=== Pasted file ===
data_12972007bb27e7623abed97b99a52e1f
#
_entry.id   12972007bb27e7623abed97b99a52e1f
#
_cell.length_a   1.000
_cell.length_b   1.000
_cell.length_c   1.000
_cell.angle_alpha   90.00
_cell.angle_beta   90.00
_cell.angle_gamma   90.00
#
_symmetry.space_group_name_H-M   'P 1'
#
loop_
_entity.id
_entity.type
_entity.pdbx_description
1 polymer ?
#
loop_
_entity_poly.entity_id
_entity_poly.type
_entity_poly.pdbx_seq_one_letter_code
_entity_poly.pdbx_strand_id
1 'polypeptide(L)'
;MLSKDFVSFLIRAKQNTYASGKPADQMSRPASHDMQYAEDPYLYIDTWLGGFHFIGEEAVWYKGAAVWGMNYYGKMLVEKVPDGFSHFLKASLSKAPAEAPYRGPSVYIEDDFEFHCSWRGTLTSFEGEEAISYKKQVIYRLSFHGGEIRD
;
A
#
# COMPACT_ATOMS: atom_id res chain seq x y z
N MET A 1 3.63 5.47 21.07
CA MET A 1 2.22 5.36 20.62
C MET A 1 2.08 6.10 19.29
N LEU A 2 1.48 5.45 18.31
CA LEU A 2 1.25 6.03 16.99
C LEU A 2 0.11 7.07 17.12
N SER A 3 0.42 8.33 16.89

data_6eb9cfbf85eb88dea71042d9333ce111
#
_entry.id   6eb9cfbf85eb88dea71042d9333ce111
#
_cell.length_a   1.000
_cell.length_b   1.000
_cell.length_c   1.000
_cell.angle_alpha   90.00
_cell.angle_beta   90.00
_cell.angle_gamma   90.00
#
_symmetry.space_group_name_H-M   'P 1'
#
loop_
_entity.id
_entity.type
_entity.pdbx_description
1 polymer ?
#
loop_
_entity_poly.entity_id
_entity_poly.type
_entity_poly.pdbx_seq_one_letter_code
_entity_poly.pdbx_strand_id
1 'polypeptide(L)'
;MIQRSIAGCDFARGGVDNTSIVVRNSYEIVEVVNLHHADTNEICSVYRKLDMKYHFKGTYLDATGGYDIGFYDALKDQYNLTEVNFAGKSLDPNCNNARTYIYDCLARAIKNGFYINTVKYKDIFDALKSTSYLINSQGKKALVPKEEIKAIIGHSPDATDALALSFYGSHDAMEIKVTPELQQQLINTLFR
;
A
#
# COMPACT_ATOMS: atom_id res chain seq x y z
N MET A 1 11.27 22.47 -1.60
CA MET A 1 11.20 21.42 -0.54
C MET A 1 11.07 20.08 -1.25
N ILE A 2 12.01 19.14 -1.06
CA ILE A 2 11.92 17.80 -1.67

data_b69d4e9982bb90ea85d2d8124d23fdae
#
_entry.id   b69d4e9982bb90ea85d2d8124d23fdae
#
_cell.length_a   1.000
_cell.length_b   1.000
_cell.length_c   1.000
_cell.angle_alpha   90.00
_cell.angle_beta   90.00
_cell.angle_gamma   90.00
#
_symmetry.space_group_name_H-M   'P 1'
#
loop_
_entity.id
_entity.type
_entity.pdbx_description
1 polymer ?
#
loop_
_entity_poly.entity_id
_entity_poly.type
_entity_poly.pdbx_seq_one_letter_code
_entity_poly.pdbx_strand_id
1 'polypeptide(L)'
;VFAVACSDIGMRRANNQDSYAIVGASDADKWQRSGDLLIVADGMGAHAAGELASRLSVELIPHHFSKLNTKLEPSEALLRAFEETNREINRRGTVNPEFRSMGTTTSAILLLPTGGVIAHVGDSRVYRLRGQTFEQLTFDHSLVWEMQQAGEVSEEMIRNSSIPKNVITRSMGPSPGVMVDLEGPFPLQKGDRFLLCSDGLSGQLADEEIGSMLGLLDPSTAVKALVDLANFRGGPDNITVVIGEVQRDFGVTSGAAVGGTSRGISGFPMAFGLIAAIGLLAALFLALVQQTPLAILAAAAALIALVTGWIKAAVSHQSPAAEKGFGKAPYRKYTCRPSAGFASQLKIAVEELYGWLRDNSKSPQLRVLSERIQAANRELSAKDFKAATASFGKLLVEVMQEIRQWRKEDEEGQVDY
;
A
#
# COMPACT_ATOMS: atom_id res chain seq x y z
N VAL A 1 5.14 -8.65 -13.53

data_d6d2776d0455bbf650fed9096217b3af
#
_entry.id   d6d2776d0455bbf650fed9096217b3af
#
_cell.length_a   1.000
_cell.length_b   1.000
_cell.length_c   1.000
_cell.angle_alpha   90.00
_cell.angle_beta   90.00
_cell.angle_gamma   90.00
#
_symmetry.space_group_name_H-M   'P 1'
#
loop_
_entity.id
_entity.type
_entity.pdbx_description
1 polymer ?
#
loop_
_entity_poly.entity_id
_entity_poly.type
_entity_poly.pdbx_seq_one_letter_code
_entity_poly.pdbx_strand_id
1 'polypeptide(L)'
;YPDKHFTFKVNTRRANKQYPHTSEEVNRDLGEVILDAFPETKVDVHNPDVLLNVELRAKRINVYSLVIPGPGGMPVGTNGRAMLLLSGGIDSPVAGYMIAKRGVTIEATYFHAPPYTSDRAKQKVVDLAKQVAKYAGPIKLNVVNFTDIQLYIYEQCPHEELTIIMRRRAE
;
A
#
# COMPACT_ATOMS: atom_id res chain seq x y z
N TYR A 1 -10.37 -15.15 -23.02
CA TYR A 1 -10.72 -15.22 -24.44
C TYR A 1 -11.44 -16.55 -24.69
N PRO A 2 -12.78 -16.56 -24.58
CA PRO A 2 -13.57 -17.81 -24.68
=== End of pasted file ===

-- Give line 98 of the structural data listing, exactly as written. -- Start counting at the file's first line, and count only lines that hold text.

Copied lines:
;VFAVACSDIGMRRANNQDSYAIVGASDADKWQRSGDLLIVADGMGAHAAGELASRLSVELIPHHFSKLNTKLEPSEALLRAFEETNREINRRGTVNPEFRSMGTTTSAILLLPTGGVIAHVGDSRVYRLRGQTFEQLTFDHSLVWEMQQAGEVSEEMIRNSSIPKNVITRSMGPSPGVMVDLEGPFPLQKGDRFLLCSDGLSGQLADEEIGSMLGLLDPSTAVKALVDLANFRGGPDNITVVIGEVQRDFGVTSGAAVGGTSRGISGFPMAFGLIAAIGLLAALFLALVQQTPLAILAAAAALIALVTGWIKAAVSHQSPAAEKGFGKAPYRKYTCRPSAGFASQLKIAVEELYGWLRDNSKSPQLRVLSERIQAANRELSAKDFKAATASFGKLLVEVMQEIRQWRKEDEEGQVDY